Cagayan de Oro City

Another player offers direct water supply to Cagayan de Oro amid debt dispute standoff

JB R. Deveza

This is AI generated summarization, which may have errors. For context, always refer to the full article.

Another player offers direct water supply to Cagayan de Oro amid debt dispute standoff

WATER CRISIS. Residents line up to fetch treated water from a tanker dispatched to bring water to their village in Cagayan de Oro.

Cagayan de Oro Water District

Rio Verde Water Consortium says it can take the place of the Manny V. Pangilinan-controlled bulk water supplier if the firm and water district fail to come to terms by the end of March

CAGAYAN DE ORO, Philippines – The company processing water and selling it to the city’s primary bulk water supplier has offered to directly supply the Cagayan de Oro Water District (COWD), even if it means setting aside its 25-year contract with the supplier.

Rio Verde Water Consortium Incorporated said on Tuesday, March 12, it was prepared to take the place of the Manny V. Pangilinan-controlled Cagayan de Oro Bulk Water Incorporated (COBI) if the bulk water supplier and COWD fail to come to terms by the end of March.

COBI has given the COWD until March 31 to settle a disputed P426-million debt or face disconnection.

Engineer Joffrey Hapitan, Rio Verde’s president, said they could begin directly supplying treated water to the COWD in as little as 30 minutes if COBI made good on its threat to stop supplying to the COWD.

Hapitan said his company felt “morally bound” to directly supply COWD through an emergency purchase agreement to ensure that city residents do not go without water.

COBI, a firm controlled by Pangilinan’s Metro Pacific group, sends about 80,000 cubic meters to COWD daily, constituting about 40% of the city’s water needs.

Hapitan also said Rio Verde was willing to take the place of COBI permanently if the bulk water supply contract between COBI and COWD is terminated.

Cagayan de Oro Mayor Rolando Uy created a special task force on March 6 to look into the dispute between COWD and COBI, as well as scrutinize their contract to see if provisions in it were disadvantageous to the city’s water consumers.

Hapitan said he assured Uy in a meeting about their willingness to step in. On January 4, he said, his company submitted a letter of intent, detailing the firm’s plan to lay distribution pipes so it can directly supply tap water to consumers.

He said this would make up for a possible termination of Rio Verde’s 25-year bulk water supply agreement with COBI.

Rio Verde has made the agreement with COBI from 2022 till 2047, which can be extended if both parties so decide.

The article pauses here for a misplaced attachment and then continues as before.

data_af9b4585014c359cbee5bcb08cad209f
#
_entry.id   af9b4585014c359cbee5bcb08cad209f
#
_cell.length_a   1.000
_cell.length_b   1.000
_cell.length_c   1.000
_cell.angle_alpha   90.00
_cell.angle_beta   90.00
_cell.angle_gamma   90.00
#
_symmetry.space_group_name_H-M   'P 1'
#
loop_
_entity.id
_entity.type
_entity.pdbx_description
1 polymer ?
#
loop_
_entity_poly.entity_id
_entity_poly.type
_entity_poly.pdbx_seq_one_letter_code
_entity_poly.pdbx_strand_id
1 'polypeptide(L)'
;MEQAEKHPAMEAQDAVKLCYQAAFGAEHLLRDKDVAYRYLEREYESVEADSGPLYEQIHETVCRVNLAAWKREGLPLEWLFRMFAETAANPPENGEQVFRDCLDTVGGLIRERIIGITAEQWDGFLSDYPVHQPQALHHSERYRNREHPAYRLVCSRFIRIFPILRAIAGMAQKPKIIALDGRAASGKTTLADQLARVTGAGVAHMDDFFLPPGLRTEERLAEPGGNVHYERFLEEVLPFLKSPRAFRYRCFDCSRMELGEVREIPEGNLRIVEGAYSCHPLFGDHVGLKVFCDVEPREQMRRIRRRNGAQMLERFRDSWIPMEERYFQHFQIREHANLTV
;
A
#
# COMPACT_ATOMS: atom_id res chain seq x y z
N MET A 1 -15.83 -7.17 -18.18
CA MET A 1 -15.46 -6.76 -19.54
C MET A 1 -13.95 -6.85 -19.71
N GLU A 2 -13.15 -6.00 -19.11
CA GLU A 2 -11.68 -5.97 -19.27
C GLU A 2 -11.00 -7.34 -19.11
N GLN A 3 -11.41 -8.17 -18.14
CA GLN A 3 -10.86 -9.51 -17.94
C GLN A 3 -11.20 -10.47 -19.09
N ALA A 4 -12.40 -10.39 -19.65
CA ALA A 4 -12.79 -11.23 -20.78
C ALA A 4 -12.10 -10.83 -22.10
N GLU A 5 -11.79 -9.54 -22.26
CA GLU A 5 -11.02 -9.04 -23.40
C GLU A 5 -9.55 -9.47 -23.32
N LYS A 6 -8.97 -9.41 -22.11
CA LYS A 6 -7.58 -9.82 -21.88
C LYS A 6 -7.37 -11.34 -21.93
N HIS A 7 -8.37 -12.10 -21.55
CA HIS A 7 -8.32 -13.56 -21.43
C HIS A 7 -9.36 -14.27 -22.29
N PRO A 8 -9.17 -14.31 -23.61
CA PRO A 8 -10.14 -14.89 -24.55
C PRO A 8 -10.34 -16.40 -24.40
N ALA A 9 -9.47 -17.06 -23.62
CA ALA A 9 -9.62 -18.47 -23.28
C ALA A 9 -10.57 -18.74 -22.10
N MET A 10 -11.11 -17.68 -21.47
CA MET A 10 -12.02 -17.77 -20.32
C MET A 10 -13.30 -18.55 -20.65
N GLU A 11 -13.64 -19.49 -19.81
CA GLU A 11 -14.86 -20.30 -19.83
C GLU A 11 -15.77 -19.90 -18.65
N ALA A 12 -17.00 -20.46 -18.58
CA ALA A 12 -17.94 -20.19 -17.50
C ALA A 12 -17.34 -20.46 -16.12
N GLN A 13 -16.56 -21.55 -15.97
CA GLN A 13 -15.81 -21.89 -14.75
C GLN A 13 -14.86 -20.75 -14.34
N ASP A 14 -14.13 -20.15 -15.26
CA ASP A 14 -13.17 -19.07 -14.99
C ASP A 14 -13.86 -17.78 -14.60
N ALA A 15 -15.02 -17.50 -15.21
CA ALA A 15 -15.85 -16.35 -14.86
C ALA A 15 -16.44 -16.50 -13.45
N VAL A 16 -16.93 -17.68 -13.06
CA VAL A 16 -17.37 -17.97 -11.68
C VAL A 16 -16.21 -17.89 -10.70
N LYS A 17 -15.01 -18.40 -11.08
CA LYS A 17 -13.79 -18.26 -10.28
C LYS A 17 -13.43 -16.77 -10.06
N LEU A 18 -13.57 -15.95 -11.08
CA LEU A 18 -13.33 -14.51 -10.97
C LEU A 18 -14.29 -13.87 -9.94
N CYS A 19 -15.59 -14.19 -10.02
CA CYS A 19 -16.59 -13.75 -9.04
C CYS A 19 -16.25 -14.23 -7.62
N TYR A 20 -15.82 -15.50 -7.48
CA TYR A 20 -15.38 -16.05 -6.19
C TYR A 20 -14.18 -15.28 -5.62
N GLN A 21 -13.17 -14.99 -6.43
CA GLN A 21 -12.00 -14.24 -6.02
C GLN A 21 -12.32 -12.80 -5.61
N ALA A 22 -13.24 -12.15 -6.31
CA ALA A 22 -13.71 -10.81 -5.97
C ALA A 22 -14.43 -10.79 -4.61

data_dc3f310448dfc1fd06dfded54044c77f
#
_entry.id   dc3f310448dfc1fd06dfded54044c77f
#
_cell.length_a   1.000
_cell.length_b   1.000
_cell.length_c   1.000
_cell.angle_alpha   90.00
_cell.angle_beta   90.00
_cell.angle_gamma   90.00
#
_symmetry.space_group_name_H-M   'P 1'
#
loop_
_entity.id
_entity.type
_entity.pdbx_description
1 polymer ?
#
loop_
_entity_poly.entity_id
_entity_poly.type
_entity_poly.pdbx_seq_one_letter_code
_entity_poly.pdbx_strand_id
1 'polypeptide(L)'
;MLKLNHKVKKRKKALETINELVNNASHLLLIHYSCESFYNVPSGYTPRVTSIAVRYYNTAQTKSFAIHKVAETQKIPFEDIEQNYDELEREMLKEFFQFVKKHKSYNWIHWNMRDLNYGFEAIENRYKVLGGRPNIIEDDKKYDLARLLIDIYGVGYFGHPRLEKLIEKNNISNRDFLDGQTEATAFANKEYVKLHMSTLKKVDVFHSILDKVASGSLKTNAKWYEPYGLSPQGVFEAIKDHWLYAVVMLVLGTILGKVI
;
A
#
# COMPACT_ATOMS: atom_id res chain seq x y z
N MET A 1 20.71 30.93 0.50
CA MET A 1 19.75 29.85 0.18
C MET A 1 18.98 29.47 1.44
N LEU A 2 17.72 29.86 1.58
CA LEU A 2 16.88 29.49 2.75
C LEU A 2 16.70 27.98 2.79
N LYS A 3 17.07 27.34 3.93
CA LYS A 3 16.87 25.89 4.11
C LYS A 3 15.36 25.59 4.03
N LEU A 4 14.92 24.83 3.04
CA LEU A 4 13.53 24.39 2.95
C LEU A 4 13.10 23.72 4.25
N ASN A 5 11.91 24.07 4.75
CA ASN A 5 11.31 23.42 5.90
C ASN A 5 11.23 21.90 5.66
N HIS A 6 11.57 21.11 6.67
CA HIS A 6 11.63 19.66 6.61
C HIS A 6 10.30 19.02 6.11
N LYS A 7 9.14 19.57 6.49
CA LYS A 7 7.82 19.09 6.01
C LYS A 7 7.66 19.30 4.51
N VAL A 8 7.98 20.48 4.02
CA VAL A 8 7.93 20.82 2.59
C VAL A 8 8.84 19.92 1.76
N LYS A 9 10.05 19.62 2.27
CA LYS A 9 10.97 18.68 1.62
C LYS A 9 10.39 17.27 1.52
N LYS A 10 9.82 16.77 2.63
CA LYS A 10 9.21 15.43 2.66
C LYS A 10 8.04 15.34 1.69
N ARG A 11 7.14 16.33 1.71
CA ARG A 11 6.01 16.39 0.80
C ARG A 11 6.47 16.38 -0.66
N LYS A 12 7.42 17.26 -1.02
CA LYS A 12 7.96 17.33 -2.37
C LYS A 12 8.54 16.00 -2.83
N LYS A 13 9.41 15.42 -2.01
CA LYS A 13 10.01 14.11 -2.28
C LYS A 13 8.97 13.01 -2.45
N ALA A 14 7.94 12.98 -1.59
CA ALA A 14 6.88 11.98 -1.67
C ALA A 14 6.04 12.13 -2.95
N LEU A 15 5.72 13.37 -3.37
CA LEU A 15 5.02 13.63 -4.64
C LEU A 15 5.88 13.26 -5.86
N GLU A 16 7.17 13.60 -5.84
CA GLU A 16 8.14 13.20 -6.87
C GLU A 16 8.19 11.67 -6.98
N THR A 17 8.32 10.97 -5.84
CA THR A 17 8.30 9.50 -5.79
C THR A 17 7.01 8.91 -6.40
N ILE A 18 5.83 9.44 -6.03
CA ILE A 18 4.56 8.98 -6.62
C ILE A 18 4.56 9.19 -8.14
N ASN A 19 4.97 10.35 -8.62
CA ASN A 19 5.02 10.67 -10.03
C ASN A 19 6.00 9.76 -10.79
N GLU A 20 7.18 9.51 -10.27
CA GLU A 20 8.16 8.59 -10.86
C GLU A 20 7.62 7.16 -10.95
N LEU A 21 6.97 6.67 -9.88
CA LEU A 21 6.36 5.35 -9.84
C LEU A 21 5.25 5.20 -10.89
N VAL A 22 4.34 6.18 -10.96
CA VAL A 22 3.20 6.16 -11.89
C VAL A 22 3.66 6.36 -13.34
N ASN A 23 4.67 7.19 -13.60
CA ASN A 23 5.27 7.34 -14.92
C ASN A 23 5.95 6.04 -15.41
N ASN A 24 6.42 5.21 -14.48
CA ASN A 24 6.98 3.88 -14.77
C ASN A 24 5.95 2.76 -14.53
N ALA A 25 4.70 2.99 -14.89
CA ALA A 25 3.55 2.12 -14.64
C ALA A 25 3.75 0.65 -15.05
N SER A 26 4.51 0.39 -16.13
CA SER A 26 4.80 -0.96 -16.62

COBI’s senior legal counsel, Roberto Rodrigo, said Rio Verde can take steps to cancel their 25-year agreement as long as the proper legal steps are taken by the latter.

However, Rodrigo said the termination of the COBI-Rio Verde contract was unlikely, and that the company he represents was still looking forward to settling its dispute with COWD.

Earlier, Rodrigo called on the COWD to address the “ongoing challenges in their partnership,” which, he said, negatively impacted COBI’s financial standing.

In a statement, Rodrigo said that aside from the non-payment of the P426 million, delays of COWD in settling monthly invoices, exceeding the contractual time frame by around 30 to 45 days, has affected COBI’s ability to fulfill its financial obligations to banks and suppliers.

The COWD has refused to acknowledge the debt, asserting that much of the amount consists of rate adjustments implemented without their consent.

The 2017 contract of COWD and COBI provides automatic adjustments to bulk water rates effective from January 2021 through December 2023 and subsequently from January 2024.

The COWD management said they had appealed to COBI not to implement the 2021 rate increase due to the impact of the COVID-19 pandemic at that time.

Rodrigo, however, said that it was only last year that they came to know that COWD was invoking the force majeure clause in their contract.

He said COWD had only asked that collection of the rate adjustment be collected at a later date because of the pandemic. –

JB Deveza, a communications teacher at Xavier University and former editor-in-chief of the now defunct SunStar-Cagayan de Oro, is an Aries Rufo Journalism fellow for 20223-2024.

Add a comment

Sort by

There are no comments yet. Add your comment to start the conversation.

Summarize this article with AI

How does this make you feel?

Download the Rappler App!